Passion Play - The Reykjavik Grapevine

Passion Play

Passion Play

Published July 11, 2010

The storyline of the final has taken an odd turn lately. It’s almost become a passion play. You have the dull Dutch up against the saintly Spaniards which is, frankly, ridiculous. Holland played in two of the best games of the tournament, against Brazil and Uruguay, and have put together some absolutely lovely attacking moves. It’s not their fault that so many of their goals are complete flukes, the ball ping-ponging from Sneijder into the net. Robben has been exciting after recovering from his injury, Eljero Elia has been the best impact-sub of the tournament, Dirk Kuyt has taken being perfectly adequate to new heights of greatness, Baron Giovanni van Bronckhorst is probably the best 874 year old vampire ever to play at left back, and Heitinga and Mathijsen have proven the doubters (well me, anyway) silly and haven’t put a foot wrong (that John Terry impersonation against Brazil excepted). Yes, van Persie has not shone, and there hasn’t been the zip and zest of old, but it’s absurd to say that the Dutch are dull (even though I’ve been guilty of that myself, twice). Yes, they didn’t light up the group stages, but then no one did, and they didn’t exactly switch into top gear against Slovakia, but… y’know… it’s Slovakia. Since their dreadful first half against Brazil they’ve played at a different level. That semifinal against Uruguay may be my favorite game of the tournament.
That’s not to say that I’m supporting Holland against Spain. I’m fairly neutral, to be honest. The Spanish finally lived up to their European Championship-winning form, putting in a really sound game against Germany, who never looked dangerous. At their best, Spain are joyful to behold. They are the most cohesive unit at this World Cup. You get the feeling watching them that they could win games in their sleep (and sometimes it felt like they did) so instinctive and easy do they make it seem. But they’re not light-years ahead of The Netherlands in terms of quality or excitement. In their favor, they do not have evil werewolf Mark van Bommel on their team.* They are good, they are really, very, very good, even great, and at their best they’re just a pleasure to watch.
As to the bigger question, why do people experience games of sport as passion plays, I’m not so sure. My tentative explanation is that people tend to project moral values on everything. They see a grasshopper rubbing its hind legs up against its wings next to a horde of ants milling about on the ground and suddenly the grasshopper is some sort of lazy playboy musician gallivanting about while the industrious ants are all business and hard work and won’t the grasshopper be sorry once the cold, harsh winter comes along, oh yes indeed. Human beings are moralizers. Who hasn’t seen a newsreport about a celebrity and made an instant judgment on him or her? Similarly, when two sides go up against each other in sports, we like to figure out who to love and who to hate. This dynamic has produced the morality play so forthrightly expressed by John Oliver.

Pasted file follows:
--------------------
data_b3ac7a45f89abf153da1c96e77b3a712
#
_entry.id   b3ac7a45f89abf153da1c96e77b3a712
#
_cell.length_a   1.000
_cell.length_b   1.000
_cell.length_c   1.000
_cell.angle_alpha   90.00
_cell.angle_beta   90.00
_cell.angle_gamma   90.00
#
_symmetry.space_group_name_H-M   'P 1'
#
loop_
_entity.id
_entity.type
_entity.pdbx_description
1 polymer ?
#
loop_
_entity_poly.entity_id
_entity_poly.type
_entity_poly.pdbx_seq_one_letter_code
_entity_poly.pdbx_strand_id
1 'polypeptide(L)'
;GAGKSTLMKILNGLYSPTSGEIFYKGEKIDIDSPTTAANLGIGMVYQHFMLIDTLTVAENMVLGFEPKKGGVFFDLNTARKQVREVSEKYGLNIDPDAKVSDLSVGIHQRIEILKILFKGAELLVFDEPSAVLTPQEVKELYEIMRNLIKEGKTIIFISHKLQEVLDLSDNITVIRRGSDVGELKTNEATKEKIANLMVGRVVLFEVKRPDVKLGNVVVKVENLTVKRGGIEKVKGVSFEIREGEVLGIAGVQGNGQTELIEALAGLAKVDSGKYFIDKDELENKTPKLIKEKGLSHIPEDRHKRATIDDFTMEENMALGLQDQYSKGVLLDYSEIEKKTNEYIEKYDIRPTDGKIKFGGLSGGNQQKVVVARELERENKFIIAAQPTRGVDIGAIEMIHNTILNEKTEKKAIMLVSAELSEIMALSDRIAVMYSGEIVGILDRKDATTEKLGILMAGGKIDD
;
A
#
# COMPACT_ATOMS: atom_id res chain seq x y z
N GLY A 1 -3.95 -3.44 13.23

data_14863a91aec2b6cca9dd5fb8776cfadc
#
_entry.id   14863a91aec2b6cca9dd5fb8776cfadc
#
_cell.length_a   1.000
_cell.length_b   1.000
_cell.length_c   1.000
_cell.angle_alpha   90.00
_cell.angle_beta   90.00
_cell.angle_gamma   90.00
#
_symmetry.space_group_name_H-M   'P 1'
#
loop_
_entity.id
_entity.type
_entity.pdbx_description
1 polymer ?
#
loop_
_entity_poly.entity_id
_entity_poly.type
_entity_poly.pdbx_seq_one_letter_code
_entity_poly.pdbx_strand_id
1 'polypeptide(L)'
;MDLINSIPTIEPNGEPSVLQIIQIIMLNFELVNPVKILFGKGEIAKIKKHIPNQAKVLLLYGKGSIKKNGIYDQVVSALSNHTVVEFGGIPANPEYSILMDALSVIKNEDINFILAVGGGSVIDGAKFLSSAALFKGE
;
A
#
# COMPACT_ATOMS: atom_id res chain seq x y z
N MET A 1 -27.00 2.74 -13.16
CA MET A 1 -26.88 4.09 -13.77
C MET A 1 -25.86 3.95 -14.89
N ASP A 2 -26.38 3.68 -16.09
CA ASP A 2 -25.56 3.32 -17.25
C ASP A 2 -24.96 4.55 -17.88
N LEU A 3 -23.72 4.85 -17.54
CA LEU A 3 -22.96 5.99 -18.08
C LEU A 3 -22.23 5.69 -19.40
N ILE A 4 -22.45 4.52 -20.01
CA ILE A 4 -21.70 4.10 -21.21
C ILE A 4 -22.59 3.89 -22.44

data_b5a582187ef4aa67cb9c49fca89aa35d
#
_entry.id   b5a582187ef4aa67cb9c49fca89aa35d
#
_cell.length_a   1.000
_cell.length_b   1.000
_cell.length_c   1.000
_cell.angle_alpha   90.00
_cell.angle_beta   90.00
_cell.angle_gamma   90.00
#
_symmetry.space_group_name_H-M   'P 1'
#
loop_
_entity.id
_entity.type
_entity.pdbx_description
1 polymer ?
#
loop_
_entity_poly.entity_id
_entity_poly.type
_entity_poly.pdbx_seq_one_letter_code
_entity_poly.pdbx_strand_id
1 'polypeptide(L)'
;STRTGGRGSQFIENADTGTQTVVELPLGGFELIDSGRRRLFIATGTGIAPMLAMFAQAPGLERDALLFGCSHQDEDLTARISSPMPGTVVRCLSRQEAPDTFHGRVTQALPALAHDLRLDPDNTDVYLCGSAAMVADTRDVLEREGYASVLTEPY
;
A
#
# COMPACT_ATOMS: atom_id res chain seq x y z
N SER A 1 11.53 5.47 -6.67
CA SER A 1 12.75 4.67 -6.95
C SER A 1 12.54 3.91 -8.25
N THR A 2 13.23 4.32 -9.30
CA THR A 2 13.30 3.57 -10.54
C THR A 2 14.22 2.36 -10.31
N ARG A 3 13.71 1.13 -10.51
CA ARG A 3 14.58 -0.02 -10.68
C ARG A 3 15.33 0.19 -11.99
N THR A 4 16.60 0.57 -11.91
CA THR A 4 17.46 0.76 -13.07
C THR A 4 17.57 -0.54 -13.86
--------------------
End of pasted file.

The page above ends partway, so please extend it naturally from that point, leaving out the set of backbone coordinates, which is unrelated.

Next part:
I want to say, “in the end, it’s just a game of football,” but it’s not. This is the World Cup Final. We only get one every four years. Years from now, young boys and girls now unborn will watch the game, much like I, and perhaps you, read about England’s victory over West Germany in 1966 and Brazil’s win against Sweden in 1958 decades after they happened. Hell, winning the World Cup boosts the victor’s GDP by 0.7 percent. This is serious business. This is high drama. We desperately want the victory to be deserved. In some ways, the question I should be asking isn’t “why do some people treat this as a passion play” so much as “why don’t I?” The answer is probably that after about 5 minutes I will have that knot in my stomach that tells me I’m caring too much again, and I’ll know who I think deserve to win. Though, of course, there’s no “deserve” in football, that most unpredictable of sports. Well, unpredictable to those of us with less than eight arms.

* I have to say that my hatred of Mark von Bommel has turned into sneaking admiration as the World Cup has wore on. Don’t get me wrong, he’s still the most dastardly player to have played in this world Cup besides the Brazilian midfield holding duo of Gilberto Silva and Felipe Melo, but as the ridiculous late tackles and sneaky fouls have mounted up without the requisite cards he’s somehow managed to transition from pure assbag to comic villain. He’s almost a professional wrestling heel by now. Hell, he said before the Final: “We will have to break their midfield.” So expect at least one piledriver on Iniesta and a suckerpunch straight into Xavi’s solar plexus.

Photo by kamagurka.


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